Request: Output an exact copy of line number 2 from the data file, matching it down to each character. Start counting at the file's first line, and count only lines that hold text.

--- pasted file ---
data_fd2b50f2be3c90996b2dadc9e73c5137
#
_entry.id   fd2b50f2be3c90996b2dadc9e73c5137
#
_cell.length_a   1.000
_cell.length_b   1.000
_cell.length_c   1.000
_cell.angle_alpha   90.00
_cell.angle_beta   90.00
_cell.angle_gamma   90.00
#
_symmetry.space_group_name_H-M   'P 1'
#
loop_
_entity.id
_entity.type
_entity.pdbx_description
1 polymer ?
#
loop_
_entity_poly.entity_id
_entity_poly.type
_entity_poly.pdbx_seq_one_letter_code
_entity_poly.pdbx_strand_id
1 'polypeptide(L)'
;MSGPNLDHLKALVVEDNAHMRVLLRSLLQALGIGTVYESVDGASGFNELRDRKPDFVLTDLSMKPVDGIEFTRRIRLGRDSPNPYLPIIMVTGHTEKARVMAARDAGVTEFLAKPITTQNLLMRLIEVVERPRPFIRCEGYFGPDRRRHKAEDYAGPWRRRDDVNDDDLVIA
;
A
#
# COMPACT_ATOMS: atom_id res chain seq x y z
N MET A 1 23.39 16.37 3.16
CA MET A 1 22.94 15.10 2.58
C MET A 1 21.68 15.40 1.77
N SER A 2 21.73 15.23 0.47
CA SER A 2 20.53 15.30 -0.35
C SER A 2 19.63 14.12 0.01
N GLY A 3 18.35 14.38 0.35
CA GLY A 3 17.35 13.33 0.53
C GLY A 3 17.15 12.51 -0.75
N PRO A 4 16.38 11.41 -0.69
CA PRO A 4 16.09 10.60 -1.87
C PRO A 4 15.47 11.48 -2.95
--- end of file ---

#